So again, having that interactivity built into a report, being able to bind the variables to the reports that can change the nature of the data, meaning the data coming back whether you need a subset or a specific orientation will make that report much more flexible and useful for that user. Again, precision is key.
Also another thing to note here is what not to show in the report. Although it's tempting to set up a report that contains every piece of information available, omitting information that’s not important to the user allows important information to be accessed more easily. Ensuring that the reports answers specific questions, allowing the user to exclude the information they don’t want is always going to be better because again that saves them work in the end, and ultimately it's going to be better on the database as well. And what I mean is that it's going to perform better. There is going to be less data being extracted, and again it's more precise.
So in this process if it's not already pre-configured in the report, allow the user the chance to adjust these things based on date-time range, based on selected variables, based on perhaps selected analyses, and value ranges.
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And of course once the report is generated, there should be options for filtering and collapsible sections. There should be certain sections that can be ignored easily. So an example, an index allows the user to find needed items quickly. And other than that, I would say that we can probably move on into the information design. Databases are near and dear to our hearts. And one of the things that’s important in the whole process of report building is the query building task. On the left, this is an example of an execution plan that you can generate using InetSoft. So this was derived off of a query that was running against an Oracle database.
Most RDBMS platforms, Oracle, SQL server, DB2 and some of these other that are out there like MySQL, they have the ability to produce an execution plan. So definitely review the SQL plan or the execution plan if it is available to you. I know in some cases like with Microsoft Access, you won't get a plan but for most mainstream RDBMS databases, you are going to get that feature available to you if it's provisioned in the database.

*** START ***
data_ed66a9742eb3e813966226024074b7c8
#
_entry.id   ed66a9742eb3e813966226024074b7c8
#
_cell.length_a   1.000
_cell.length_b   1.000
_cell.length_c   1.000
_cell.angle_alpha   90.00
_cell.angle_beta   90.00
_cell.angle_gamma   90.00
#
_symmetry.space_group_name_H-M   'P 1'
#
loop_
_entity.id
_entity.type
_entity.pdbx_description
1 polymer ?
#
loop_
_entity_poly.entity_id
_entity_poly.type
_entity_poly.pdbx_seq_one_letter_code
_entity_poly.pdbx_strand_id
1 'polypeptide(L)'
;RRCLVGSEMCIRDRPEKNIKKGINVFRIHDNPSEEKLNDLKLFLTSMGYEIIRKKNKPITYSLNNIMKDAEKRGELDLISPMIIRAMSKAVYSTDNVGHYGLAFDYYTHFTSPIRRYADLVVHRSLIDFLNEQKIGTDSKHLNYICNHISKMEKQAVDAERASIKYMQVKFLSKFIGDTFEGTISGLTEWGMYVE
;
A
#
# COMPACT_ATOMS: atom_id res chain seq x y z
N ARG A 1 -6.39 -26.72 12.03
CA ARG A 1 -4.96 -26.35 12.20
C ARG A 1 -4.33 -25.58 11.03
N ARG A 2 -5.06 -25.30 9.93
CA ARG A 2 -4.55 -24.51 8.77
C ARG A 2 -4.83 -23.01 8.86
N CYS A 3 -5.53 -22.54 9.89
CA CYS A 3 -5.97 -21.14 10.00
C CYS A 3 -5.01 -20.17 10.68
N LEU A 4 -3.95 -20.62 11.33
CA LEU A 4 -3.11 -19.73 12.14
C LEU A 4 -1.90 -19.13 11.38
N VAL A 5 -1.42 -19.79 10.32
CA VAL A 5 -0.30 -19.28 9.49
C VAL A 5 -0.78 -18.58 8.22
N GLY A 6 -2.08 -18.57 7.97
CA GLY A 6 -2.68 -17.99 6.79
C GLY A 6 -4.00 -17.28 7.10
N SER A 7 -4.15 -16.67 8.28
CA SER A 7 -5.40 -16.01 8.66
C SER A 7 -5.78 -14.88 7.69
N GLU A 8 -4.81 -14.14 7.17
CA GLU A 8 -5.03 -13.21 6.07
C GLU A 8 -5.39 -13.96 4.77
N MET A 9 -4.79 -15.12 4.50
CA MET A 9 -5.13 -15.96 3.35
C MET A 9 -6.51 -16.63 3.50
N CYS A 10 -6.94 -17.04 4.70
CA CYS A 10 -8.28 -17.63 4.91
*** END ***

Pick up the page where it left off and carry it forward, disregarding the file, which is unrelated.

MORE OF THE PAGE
But I guess my first tip when it comes to query building is whether or not to use a WHERE clause in a Select statement to know the narrow the number of rows return. This is important. The WHERE clause is always important not only in the use of a join but in general. If you don’t use a WHERE clause then the database will perform a table scan of your table. That means it’s going to read every single record from that table and return all the rows. So in some cases you may want to return all the rows and not use a WHERE clause, but if you don’t need all the rows returned, using a WHERE clause can limit the number of rows retrieved.
So DBAs are constantly looking at the performance of ad hoc queries and batch queries that are running on a transactional system. This is going to help that cause because we are introducing a best practice in query design early on. By returning the data that you don’t need, you are causing the database to perform I/O, input and output that it doesn’t need to, and it's wasting database resources. It increases network traffic which can also lead to reduced performance and if the table is very large, a full table scan will lock the table during a time consuming scan. So what happens there, other users are prevented from accessing it. There is a lock in place, and it hurts the concurrency of the application.
Another commonly used clause or statement in SQL is the UNION statement and by default it performs the equivalent of a Select DISTINCT on the final results set, okay. So what the UNION does is in other words, it takes the results of two like record sets, combines them and then performs a DISTINCT in order to eliminate any duplicate rows. This process occurs even if there are no duplicate records in the final record set.
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So if you know that there aren’t any duplicate records and this presents a problem for your application then by all means use the UNION statement to eliminate those duplicate rows. So let me say that again. If you know that there are going to be duplicate records, and if there is going to be a challenge with this, then by all means use the UNION statement, and eliminate those duplicate rows.
But if you know that there will never be any duplicate rows, if you know that the raw dataset is distinct, and this presents no problem for you or your application then you should use the UNION ALL instead, instead of UNION. And the advantage of UNION ALL is that it does not perform that Select DISTINCT at that final result set which saves a lot of unnecessary database resources from being used.